EJ222
When you factor in the construction costs, there's no way this works out to be a low emissions system.
paleochocolate
A VR demonstration!!!! This just get's better and better lol
paul314
Most freight is way more tolerant of acceleration and other interesting events than people are. Vibration, occasional stoppages, occasional catastrophic failures would all be at most issues for insurance companies if you were just handing freight. It's like the difference between the kind of internet you need for file transfer and the kind you need for bufferless streaming.
John Toothaker
I had the pleasure of viewing a mock-up of a very similar system designed for personal transport. NYC to Los Angeles in under 1 hour. Magnetically levitated, pulse DC powered inside a vacuum tube. Vacuum maintained by natural volcanic steam jets. Speeds way in excess of Mach 2. Of course it was pure fantasy. The year was 1977 and the place was MIT in Cambridge, MA. Godspeed to Virgin Hyperloop, Hyperloop TT, Transpod and the rest of those who can not only see the future, but build it.
Leif Knutsen
Renewable powered high speed rail would be far less expensive to build and far more versatile. Breaking trains could even be contributing power into the grid to help off-set acceleration requirements.
-dphiBbydt
This is a good stepping-stone to similar technology for human transport. If you think about freight in containers, initially, speed is not really a big issue. They have just spent 20 odd days plodding across the ocean so getting them to some inland port at ultra high speed only to be put on some ponderous 18 wheeler may be unnecessary : it's volume that matters at this point. However, after processing in this inland port, getting goods to other hubs at high speed would certainly be beneficial. I hope this gets built, or something similar. The tube systems of the 1800s for transporting mail around London and New York worked well - even transported some drunken Victorian yahoos in these 3ft diameter pods - but they didn't benefit from modern-day materials and that will surely be a game changer as speeds increase.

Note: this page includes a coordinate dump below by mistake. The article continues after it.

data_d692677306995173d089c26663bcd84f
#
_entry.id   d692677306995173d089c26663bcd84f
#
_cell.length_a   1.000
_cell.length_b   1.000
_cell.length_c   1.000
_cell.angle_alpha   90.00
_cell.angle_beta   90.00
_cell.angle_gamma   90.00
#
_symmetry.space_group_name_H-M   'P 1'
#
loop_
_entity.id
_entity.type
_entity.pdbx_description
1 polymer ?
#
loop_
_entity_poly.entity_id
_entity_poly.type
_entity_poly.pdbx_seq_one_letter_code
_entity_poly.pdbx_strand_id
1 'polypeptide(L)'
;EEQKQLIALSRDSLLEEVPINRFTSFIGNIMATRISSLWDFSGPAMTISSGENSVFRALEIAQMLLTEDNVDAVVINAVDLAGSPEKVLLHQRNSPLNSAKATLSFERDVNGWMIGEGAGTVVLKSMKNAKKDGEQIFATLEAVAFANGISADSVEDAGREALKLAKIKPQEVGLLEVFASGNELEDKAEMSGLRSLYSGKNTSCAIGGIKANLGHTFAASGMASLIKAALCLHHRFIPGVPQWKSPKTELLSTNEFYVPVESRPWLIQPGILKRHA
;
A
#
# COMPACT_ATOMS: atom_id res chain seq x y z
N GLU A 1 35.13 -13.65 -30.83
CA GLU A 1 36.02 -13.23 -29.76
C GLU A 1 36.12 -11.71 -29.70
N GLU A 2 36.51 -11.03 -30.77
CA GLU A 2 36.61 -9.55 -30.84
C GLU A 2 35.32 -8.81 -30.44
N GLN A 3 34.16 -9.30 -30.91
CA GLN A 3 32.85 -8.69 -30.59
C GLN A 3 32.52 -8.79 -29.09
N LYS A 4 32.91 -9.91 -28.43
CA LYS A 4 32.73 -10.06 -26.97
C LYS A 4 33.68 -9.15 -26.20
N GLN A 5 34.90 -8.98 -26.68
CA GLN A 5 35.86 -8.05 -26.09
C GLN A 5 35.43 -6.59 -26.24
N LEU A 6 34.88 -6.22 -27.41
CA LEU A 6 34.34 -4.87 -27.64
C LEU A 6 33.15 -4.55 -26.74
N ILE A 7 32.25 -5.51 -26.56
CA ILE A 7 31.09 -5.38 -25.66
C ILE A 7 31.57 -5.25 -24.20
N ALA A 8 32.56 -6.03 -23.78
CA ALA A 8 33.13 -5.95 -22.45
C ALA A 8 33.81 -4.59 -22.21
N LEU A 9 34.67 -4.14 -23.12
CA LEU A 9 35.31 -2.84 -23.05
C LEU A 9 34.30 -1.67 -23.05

los_kiosk
I fail to understand how it can be described as 'zero emissions'. Surely there would need to be a power station somewhere to supply the electricity to power the system?
and what about the security aspect? suppose some nuthead decided to blow up one of the tubes? - it could be a horrible disaster.
And the demo video shows a network across Europe, so would each capsule need to stop at the border for customs checks ?
Worzel
@los_kiosk There are no customs checks across Europe, for member countries. Until the 'covid' they were all unoccupied. Now, however, covid is changing that, to more controls again.
michael_dowling
For freight,we could go back to proven underground delivery systems. It is not sexy (constantly moving slow belts),but it is fast enough. Homes could be connected for receiving online orders overnight,and you could pick up your parcel in your basement in the morning: https://www.lowtechmagazine.com/2008/02/a-world-without.html